Print Quality and Speed
When Kodak showed these new models, PC World wasn't able to use its own image files, but the test prints we produced together--mostly borderless 4-by-6-inch photos--had bright, natural colors. Because the glossy photo paper Kodak will be offering is porous, it also dries quite quickly, which keeps prints from sticking together on an output tray. Kodak also claims that its pigment inks produce photos that won't fade for 100 years.
Overall, the photos the new EasyShare AiO printers produced during my briefing looked quite strong.
Though final independent tests remain, Kodak seems confident. Susan Tousi, Kodak's research and development manager for Inkjet Systems, claims that each model "produces Kodak Lab-quality photos that are equal or higher in quality to traditional silver-halide prints."
Tousi also explains that each new model uses the same print engine and the same permanent print head a user installs once for the life of the printer. The print head produces prints in 6.5-picoliter droplets for the black, yellow, and protective inks, and 2.7 picoliter droplets for the remaining colors.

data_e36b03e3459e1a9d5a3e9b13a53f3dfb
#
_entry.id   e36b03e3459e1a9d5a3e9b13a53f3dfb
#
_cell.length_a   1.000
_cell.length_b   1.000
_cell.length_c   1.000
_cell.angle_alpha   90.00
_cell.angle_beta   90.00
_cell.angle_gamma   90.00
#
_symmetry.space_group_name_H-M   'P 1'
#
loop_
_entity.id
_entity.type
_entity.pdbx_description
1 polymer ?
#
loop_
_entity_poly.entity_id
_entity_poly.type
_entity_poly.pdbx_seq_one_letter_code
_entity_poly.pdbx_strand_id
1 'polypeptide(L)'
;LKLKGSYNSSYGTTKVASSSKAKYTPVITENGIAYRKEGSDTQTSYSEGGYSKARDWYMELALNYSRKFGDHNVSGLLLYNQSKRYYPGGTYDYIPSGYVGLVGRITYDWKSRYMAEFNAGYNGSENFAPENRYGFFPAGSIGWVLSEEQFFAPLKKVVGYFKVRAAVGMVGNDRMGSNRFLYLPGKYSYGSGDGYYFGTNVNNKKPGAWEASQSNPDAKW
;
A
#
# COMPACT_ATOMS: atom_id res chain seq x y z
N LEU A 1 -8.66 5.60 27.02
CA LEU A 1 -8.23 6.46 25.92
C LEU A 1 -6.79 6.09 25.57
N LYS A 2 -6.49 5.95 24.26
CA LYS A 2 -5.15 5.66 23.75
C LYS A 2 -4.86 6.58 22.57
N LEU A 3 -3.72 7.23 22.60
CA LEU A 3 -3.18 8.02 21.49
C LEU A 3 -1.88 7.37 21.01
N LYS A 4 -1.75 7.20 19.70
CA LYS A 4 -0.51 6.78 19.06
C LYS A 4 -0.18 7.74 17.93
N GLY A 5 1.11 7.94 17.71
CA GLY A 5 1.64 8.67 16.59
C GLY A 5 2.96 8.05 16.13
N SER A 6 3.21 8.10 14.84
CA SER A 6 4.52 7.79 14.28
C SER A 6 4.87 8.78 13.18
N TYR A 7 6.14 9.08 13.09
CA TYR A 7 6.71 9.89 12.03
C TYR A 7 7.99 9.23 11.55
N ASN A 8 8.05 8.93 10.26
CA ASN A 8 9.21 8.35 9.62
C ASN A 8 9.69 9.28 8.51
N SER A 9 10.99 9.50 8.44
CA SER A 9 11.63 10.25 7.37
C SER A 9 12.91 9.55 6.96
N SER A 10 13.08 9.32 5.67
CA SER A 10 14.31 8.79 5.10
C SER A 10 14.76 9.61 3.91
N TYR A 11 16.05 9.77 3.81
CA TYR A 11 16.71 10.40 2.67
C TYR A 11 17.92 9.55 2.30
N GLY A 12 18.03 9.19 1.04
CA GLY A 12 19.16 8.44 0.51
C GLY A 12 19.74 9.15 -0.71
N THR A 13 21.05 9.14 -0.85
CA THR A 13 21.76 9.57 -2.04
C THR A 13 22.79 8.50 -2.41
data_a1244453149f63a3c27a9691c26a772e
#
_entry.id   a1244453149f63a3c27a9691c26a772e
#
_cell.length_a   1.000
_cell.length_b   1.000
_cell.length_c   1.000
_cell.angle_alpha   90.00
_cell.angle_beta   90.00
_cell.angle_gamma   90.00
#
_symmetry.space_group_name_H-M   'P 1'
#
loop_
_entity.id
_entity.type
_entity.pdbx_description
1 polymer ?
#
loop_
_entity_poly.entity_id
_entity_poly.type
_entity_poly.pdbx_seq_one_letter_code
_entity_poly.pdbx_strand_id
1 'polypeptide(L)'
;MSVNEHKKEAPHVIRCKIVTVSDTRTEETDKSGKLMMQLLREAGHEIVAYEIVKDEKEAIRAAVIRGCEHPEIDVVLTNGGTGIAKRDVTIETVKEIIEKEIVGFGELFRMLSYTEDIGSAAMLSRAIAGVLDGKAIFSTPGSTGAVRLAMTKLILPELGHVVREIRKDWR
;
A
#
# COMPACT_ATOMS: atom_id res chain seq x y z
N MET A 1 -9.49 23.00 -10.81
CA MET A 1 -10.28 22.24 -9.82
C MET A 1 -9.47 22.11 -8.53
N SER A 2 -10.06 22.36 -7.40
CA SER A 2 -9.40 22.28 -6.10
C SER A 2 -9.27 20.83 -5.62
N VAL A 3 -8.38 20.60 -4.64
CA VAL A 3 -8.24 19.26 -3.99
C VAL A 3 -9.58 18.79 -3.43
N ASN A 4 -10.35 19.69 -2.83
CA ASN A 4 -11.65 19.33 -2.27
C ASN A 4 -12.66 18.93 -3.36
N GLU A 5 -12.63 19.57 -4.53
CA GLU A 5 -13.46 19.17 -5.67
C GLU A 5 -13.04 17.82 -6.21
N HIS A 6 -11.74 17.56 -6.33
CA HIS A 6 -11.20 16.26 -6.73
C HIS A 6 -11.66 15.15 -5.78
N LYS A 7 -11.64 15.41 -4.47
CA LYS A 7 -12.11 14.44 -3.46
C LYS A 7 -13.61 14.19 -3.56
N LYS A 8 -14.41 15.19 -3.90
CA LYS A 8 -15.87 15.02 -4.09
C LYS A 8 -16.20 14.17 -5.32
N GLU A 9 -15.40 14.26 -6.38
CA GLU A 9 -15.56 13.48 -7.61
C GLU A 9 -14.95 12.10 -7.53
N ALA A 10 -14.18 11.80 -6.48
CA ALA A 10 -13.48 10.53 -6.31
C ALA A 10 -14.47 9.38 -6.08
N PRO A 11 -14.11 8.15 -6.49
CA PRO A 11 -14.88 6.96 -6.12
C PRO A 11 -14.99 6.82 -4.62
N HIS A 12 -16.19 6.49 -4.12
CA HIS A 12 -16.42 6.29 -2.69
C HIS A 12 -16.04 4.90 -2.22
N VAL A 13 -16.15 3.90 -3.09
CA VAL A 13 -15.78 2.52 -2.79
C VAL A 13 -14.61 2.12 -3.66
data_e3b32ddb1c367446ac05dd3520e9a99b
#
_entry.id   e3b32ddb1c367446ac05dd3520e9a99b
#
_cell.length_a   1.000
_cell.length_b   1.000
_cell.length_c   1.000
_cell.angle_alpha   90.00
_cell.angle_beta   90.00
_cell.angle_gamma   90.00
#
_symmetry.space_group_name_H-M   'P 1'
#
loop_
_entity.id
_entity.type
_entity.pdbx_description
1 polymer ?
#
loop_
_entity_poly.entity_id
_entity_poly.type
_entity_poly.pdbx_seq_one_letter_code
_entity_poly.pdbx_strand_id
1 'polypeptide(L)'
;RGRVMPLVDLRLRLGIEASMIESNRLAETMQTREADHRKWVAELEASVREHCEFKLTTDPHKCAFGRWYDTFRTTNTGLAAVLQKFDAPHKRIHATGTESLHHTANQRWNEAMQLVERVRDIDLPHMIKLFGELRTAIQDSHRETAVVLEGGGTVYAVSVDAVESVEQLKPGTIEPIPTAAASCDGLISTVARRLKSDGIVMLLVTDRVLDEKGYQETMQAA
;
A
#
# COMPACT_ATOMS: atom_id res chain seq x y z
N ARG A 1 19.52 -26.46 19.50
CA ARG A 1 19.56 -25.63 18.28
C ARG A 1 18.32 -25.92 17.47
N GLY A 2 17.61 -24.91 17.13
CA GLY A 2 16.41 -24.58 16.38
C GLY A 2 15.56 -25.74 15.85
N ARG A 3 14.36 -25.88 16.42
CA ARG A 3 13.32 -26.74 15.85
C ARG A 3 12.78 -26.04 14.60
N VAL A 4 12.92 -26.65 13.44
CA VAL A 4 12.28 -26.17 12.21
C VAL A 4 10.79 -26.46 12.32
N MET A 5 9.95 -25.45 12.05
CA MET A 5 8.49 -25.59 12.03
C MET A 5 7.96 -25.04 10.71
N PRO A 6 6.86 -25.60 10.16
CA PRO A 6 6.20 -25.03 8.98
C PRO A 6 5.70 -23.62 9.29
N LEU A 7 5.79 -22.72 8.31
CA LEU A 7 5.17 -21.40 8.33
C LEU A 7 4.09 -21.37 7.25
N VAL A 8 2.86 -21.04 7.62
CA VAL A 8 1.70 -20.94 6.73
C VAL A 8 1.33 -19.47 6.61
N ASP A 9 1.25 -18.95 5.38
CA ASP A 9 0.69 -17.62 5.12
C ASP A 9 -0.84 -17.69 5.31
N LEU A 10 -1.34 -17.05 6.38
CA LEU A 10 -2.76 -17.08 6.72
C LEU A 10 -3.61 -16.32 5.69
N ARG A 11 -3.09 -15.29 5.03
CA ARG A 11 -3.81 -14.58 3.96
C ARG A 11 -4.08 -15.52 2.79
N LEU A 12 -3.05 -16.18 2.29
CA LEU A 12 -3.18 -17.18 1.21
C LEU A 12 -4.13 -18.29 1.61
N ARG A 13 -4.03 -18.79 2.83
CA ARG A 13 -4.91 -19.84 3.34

The small size of the color droplets reduces the need for light cyan and light magenta inks, which many other photo printers employ to help create smooth color transitions. However, rivals such as Canon have used a combination of 1-picoliter droplet sizes and light/photo cyan and magenta inks in a single printer before. Our current second-ranked multifunction inkjet printer, Canon's US$400 MP960, is one example.
The print head also uses a large number of ink nozzles--3840--which makes for increased printing times. Kodak claims its AiO models can print 32 pages of draft-mode text on plain paper per minute, and deliver a 4-by-6-inch borderless photo (at default maximum settings) in 28 seconds.